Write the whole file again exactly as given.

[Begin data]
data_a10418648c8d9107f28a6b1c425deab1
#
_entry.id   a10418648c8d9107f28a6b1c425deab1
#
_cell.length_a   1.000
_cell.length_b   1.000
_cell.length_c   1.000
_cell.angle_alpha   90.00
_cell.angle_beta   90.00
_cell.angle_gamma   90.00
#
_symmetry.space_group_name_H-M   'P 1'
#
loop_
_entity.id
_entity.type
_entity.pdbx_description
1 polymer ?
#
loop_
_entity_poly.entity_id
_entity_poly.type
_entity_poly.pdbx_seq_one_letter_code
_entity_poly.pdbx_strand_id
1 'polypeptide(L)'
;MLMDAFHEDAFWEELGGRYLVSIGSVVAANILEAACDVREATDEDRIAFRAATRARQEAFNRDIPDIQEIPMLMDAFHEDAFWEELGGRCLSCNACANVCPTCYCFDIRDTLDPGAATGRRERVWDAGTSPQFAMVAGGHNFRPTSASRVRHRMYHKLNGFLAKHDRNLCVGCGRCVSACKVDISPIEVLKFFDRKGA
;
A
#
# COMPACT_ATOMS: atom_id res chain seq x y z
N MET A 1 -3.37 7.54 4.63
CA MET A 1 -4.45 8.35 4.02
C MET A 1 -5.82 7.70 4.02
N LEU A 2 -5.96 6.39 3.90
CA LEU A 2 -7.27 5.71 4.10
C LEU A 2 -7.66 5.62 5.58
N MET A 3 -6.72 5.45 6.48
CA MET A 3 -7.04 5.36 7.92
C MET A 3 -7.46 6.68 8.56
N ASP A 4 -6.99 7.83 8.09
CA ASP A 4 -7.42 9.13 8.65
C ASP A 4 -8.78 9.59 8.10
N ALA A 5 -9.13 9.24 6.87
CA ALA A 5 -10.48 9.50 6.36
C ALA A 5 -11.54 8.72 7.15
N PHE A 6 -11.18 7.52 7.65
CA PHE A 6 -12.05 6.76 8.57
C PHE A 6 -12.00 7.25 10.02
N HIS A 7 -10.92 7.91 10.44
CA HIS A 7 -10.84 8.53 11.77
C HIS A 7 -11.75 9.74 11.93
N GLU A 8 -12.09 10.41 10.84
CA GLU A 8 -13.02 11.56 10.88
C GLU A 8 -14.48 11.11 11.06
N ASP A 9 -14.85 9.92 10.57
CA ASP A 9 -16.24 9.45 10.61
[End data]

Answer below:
data_a10418648c8d9107f28a6b1c425deab1
#
_entry.id   a10418648c8d9107f28a6b1c425deab1
#
_cell.length_a   1.000
_cell.length_b   1.000
_cell.length_c   1.000
_cell.angle_alpha   90.00
_cell.angle_beta   90.00
_cell.angle_gamma   90.00
#
_symmetry.space_group_name_H-M   'P 1'
#
loop_
_entity.id
_entity.type
_entity.pdbx_description
1 polymer ?
#
loop_
_entity_poly.entity_id
_entity_poly.type
_entity_poly.pdbx_seq_one_letter_code
_entity_poly.pdbx_strand_id
1 'polypeptide(L)'
;MLMDAFHEDAFWEELGGRYLVSIGSVVAANILEAACDVREATDEDRIAFRAATRARQEAFNRDIPDIQEIPMLMDAFHEDAFWEELGGRCLSCNACANVCPTCYCFDIRDTLDPGAATGRRERVWDAGTSPQFAMVAGGHNFRPTSASRVRHRMYHKLNGFLAKHDRNLCVGCGRCVSACKVDISPIEVLKFFDRKGA
;
A
#
# COMPACT_ATOMS: atom_id res chain seq x y z
N MET A 1 -3.37 7.54 4.63
CA MET A 1 -4.45 8.35 4.02
C MET A 1 -5.82 7.70 4.02
N LEU A 2 -5.96 6.39 3.90
CA LEU A 2 -7.27 5.71 4.10
C LEU A 2 -7.66 5.62 5.58
N MET A 3 -6.72 5.45 6.48
CA MET A 3 -7.04 5.36 7.92
C MET A 3 -7.46 6.68 8.56
N ASP A 4 -6.99 7.83 8.09
CA ASP A 4 -7.42 9.13 8.65
C ASP A 4 -8.78 9.59 8.10
N ALA A 5 -9.13 9.24 6.87
CA ALA A 5 -10.48 9.50 6.36
C ALA A 5 -11.54 8.72 7.15
N PHE A 6 -11.18 7.52 7.65
CA PHE A 6 -12.05 6.76 8.57
C PHE A 6 -12.00 7.25 10.02
N HIS A 7 -10.92 7.91 10.44
CA HIS A 7 -10.84 8.53 11.77
C HIS A 7 -11.75 9.74 11.93
N GLU A 8 -12.09 10.41 10.84
CA GLU A 8 -13.02 11.56 10.88
C GLU A 8 -14.48 11.11 11.06
N ASP A 9 -14.85 9.92 10.57
CA ASP A 9 -16.24 9.45 10.61